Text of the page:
There were scenes of rejoicing on both sides of the India-Pakistan border on Friday (1 December) as released prisoners of war crossed from each direction.
GTV Pakistan border gates being opened
TV Indian gates being opened and first prisoners march across to be received by officers
SV PAN FROM Chiefs of staff to POWs receiving packets of tea
SV POW's marching along road and receiving tea (3 shots)
SV Indian POWs greeted by Chief Minister and others as they leave Pakistan
CU Chief Minister Singh embracing Indian officer
SV Indian officers greet Indian POWs.
SV Indian POWs file past relatives waiting with garlands (3 shots)
SV Indian POWs passing crowd shouting "Long Live India" in vernacular (2 shots)
Initials BS/1510 RW/AW/BB/1458
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Background: There were scenes of rejoicing on both sides of the India-Pakistan border on Friday (1 December) as released prisoners of war crossed from each direction.
The repatriations involved 540 Pakistanis and 617 Indians, all captured during last December's fighting. But the 90,000 prisoners taken by India in the area which is now Bangladesh were not affected by the release agreement.
The Pakistanis were given presents of tea as they left, to be greeted on their own soil by Major-General Q.C. Riaz. The senior officer among the prisoners, Major Riaz Hussain Pervez, received a special ovation. The Indians were welcomed by the Chief Minister of Punjab, Giani Zail Singh.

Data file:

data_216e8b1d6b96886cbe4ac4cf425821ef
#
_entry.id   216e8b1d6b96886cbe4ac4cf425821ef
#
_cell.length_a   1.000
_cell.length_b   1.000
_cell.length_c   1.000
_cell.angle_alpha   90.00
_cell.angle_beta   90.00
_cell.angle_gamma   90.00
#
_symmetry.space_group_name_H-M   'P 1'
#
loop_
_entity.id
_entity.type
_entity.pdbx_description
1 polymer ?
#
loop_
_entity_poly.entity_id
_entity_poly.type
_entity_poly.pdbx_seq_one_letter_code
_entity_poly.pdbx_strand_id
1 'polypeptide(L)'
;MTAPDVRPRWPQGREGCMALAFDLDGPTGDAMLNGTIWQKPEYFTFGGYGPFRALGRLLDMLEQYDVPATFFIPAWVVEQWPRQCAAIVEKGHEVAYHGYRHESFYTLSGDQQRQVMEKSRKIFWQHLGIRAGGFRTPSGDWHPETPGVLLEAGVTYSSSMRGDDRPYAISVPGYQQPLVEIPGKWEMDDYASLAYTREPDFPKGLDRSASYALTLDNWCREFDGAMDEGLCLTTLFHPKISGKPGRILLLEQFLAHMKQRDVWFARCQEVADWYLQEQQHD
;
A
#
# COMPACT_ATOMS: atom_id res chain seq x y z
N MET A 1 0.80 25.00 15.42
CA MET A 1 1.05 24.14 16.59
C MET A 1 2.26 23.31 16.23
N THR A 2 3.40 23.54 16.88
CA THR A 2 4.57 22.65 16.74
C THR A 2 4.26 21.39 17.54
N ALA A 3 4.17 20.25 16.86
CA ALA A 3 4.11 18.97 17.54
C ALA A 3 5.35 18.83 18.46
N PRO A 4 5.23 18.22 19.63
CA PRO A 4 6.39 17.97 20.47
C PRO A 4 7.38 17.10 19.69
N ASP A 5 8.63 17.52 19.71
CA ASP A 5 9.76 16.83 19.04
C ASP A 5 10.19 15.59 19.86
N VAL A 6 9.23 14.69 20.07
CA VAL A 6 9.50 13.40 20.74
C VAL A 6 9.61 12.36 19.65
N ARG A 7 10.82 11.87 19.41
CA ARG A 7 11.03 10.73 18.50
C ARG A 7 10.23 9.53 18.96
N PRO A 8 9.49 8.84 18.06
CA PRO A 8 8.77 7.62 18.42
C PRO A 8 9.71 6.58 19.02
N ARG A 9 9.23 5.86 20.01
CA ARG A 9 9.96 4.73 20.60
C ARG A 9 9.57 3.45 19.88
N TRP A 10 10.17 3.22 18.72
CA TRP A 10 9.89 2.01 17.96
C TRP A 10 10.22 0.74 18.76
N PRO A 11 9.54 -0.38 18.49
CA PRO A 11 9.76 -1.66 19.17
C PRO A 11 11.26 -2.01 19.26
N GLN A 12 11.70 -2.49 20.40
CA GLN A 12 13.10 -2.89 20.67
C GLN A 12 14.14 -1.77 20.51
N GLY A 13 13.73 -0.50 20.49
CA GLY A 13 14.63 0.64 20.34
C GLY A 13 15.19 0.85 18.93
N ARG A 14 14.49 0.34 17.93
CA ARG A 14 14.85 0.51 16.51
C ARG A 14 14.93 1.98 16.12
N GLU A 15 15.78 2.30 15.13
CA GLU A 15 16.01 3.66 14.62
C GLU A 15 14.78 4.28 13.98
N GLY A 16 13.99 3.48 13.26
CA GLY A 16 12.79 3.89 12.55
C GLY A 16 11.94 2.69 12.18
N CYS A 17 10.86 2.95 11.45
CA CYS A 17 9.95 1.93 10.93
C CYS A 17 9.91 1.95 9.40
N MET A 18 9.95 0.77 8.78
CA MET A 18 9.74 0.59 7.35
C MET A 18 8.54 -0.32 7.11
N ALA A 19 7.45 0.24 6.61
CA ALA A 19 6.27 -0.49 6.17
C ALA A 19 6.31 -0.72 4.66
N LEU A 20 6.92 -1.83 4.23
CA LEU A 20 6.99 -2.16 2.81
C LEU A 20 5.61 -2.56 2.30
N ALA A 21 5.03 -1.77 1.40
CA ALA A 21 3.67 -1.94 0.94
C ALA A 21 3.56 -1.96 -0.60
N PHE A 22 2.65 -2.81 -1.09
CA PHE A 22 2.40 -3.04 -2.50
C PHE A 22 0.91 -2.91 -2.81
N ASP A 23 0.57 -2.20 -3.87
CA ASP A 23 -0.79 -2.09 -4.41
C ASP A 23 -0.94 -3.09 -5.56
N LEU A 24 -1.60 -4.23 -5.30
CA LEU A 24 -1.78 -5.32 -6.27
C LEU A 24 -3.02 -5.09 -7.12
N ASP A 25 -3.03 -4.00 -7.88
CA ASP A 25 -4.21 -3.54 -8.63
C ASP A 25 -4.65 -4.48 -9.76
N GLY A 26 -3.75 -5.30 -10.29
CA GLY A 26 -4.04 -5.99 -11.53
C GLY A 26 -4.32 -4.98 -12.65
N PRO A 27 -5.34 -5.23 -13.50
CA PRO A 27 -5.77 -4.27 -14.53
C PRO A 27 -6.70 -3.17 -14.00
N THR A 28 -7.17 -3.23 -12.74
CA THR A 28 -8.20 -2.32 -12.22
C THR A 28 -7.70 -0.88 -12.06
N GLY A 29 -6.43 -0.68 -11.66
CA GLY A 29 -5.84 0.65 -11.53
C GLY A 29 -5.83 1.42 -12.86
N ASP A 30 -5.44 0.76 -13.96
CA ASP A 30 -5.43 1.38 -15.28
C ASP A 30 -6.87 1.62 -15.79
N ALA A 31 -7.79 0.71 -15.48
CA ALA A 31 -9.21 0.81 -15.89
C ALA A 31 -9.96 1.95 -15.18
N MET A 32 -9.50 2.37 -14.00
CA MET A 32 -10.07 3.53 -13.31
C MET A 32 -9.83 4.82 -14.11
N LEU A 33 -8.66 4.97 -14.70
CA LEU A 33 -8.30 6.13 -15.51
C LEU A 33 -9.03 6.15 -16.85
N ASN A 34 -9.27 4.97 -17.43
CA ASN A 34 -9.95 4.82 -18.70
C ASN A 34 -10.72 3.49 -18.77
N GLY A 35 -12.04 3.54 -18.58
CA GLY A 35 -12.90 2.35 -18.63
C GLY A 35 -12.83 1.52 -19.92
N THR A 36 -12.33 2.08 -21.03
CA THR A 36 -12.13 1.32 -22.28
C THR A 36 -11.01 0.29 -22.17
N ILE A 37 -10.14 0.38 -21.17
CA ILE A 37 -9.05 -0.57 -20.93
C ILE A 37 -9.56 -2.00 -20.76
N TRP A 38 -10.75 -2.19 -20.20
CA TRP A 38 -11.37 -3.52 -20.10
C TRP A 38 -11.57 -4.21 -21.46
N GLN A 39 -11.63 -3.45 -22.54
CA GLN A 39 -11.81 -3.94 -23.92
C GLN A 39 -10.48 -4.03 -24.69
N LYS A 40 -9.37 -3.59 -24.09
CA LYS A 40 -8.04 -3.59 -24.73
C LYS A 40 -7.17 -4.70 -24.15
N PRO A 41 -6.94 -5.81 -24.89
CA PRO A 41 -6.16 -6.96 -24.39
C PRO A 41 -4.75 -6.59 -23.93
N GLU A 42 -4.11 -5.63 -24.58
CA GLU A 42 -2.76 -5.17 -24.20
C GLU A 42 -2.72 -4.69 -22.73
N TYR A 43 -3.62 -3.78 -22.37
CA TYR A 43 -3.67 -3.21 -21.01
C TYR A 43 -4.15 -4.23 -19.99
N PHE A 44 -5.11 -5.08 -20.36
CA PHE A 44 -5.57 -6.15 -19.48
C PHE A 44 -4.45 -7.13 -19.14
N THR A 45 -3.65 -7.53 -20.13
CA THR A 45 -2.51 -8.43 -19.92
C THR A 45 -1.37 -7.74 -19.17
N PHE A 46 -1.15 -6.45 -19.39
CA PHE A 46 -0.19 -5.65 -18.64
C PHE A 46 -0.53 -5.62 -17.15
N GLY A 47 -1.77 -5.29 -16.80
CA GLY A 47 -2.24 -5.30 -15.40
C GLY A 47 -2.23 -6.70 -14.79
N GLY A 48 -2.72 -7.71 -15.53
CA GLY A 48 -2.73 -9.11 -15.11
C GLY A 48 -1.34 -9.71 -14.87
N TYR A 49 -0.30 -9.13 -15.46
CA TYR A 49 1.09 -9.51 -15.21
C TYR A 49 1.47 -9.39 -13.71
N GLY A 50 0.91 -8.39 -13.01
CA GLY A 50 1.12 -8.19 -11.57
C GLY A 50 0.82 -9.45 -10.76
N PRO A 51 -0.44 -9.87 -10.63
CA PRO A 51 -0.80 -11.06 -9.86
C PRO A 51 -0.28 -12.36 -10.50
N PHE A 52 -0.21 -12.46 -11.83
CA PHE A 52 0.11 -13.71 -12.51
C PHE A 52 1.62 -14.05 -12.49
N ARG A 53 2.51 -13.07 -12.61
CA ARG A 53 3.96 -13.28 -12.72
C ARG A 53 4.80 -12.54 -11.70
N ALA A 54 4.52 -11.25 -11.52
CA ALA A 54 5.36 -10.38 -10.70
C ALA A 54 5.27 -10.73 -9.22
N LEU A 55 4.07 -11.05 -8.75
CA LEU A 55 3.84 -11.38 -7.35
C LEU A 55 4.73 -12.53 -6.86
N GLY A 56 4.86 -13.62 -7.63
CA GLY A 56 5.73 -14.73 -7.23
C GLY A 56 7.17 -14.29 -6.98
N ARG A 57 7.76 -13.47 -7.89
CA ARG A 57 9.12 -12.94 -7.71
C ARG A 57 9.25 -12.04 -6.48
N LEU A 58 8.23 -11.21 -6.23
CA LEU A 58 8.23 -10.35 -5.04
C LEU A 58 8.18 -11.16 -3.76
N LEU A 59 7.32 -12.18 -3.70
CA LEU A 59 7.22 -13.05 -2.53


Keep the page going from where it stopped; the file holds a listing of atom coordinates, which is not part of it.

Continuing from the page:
SYNOPSIS: The moment more than a thousand families have waited for came on Friday, when both India and Pakistan opened their border gates at the post of Wageh. It was the moment when India released more than five hundred Pakistani prisoners, and received back six hundred of its own men.
Senior Pakistani officers, including General Riaz, were at the border to greet the prisoners, who were each presented with a packet of tea as they left India. But later some of the men complained of the conditions in which they'd been kept. They spoke of poor food, and constantly hostile guards.
The returning Indians were greeted by Giani Zail Singh, the Chief Minster of Punjab. The men released on both sides had all been captured during last December's fighting between India and Pakistan. India also captured another ninety thousand men in the area that is now Bangladesh, but they were not affected by the repatriation negotiations which led to Friday's homecomings. Negotiations are now going on over these other prisoners, and the fate of thousands of Bengalis held in Pakistan, but Red Cross officials who are involved say they do not expect much progress just yet.
As the Indians marched back on their own soil and began searching for their own relatives among the crowds, there was a chant of "Long Live Mother India."